Today, the vast majority of children who live in large cities, such as Madrid, begin Early Childhood Education before the age of 2, some even at 4 or 5 months of age, due to their parents' return to work. It is true that by starting education so early, many gain great benefits, such as learning to socialize with other children, not depending so much on their parents, to be more independent or to develop a more complete vocabulary. Babies are like sponges, and although we do not immediately see everything they are learning, little by little they show us all the skills they are acquiring thanks to the stimulation that we give them both actively and passively. Babies listen to us speak since they are in the womb, and they are able to recognize their mother tongue, showing more interest towards it, from the day of their birth.

From the beginning of this school year, children who go to school at such an early age, or who are even in the care of people other than their parents, may have one of the disadvantages of the use of masks:: not being able to observe the articulation of who is speaking to them. This has a negative impact on the development of their language, since they need, in addition to listening to other people speaking, to see how their lips and tongue move when they speak. So now, more than ever, our babies are going to need extra language stimulation when we're at home to get much-needed visual support.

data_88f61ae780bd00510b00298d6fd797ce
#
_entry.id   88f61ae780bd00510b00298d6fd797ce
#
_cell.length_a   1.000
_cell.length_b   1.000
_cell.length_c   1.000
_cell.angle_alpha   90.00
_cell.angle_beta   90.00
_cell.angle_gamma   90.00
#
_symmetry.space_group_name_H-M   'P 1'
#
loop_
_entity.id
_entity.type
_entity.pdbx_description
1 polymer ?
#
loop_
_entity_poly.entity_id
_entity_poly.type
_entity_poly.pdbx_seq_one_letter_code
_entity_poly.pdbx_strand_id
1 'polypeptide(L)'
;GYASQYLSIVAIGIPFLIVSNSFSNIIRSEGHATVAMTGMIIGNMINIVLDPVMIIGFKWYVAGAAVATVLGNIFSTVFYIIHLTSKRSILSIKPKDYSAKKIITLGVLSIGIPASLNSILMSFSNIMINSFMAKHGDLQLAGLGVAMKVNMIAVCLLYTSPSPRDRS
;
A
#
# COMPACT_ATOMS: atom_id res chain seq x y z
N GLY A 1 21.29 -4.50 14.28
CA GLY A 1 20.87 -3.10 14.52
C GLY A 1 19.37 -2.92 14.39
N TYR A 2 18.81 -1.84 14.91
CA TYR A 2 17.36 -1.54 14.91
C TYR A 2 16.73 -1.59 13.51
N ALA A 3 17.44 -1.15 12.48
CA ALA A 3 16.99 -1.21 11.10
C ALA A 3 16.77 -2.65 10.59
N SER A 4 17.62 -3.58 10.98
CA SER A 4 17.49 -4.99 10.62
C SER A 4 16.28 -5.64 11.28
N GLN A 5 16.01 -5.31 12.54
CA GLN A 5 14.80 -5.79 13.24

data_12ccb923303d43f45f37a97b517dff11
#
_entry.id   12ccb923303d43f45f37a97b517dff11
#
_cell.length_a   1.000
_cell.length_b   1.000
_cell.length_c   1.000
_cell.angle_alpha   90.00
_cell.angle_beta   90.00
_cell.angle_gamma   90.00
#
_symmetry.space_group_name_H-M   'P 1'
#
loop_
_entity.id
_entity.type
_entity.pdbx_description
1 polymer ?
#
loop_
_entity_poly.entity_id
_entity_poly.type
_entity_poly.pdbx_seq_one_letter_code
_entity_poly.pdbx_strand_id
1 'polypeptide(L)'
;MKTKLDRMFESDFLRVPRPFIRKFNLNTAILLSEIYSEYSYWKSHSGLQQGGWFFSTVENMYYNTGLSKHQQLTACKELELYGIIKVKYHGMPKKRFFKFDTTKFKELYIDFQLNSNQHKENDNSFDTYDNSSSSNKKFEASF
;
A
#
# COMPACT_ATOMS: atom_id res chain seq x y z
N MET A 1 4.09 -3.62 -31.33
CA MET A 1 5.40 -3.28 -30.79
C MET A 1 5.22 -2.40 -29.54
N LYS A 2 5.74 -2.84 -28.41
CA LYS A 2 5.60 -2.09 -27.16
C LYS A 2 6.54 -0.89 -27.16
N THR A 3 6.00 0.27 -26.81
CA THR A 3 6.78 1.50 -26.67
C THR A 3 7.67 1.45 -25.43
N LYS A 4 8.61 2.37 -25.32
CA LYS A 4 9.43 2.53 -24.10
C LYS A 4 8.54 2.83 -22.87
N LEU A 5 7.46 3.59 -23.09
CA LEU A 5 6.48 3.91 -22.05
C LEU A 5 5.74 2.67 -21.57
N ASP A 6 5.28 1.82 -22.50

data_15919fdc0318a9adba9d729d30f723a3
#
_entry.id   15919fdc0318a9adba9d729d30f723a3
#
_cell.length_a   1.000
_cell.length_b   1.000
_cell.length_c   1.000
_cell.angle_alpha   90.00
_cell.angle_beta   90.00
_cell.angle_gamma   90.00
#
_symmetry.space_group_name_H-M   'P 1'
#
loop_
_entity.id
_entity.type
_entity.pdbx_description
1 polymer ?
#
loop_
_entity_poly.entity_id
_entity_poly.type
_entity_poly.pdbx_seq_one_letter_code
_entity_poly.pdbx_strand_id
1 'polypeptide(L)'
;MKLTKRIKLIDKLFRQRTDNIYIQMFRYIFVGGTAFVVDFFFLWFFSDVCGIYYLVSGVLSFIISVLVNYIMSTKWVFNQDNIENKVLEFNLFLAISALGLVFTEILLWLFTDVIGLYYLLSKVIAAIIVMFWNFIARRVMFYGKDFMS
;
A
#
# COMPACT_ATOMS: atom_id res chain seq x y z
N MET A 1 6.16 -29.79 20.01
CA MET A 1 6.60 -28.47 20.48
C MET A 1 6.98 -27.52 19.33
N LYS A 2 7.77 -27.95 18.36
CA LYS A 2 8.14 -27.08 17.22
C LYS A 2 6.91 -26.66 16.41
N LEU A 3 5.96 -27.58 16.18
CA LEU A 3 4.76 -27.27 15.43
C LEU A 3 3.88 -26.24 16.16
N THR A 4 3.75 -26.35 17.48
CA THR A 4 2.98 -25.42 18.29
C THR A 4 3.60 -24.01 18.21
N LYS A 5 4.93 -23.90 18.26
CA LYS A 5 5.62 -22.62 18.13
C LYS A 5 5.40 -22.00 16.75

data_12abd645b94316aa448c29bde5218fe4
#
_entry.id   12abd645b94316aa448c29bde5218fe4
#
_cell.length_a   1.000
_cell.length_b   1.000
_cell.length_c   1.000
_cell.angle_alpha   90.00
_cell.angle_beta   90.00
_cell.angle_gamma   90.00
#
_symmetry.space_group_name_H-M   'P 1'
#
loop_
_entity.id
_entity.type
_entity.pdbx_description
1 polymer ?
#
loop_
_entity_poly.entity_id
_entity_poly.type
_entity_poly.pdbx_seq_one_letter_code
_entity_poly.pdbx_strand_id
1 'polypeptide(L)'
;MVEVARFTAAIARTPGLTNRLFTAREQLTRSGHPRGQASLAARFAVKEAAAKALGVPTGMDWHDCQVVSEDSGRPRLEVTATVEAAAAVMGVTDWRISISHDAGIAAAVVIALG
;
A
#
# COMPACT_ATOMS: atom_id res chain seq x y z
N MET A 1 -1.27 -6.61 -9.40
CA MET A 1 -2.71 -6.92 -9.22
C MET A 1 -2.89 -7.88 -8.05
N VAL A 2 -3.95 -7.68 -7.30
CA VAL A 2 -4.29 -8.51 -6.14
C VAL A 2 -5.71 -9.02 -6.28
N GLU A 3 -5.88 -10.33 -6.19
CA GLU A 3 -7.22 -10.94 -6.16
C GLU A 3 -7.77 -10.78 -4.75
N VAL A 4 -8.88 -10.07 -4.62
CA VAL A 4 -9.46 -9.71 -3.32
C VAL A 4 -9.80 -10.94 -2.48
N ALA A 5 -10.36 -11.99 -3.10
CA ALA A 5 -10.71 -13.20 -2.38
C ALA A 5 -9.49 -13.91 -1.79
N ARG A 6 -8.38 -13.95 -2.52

For any type of learning , it is necessary that we carry out activities linked to positive emotions, so these lessons will have to be "disguised" in an attractive package so that learning is something fun, both for our baby and for us. We can stimulate language in many ways and at any time of the day. Although at first our babies can’t answer us in words, and it may seem useless to talk to them so much, this could not be further from reality: the more language stimulation they receive at any age, the richer their vocabulary will be. Here are some examples of things we can do to stimulate our children's language in a natural and entertaining way:

Talk, talk, talk. Talk always, about what you are seeing or what you are doing. For example, if you go to the supermarket, you can comment on the foods you are seeing or you are putting in the basket; and at bath time, you can name the parts of the body you are washing.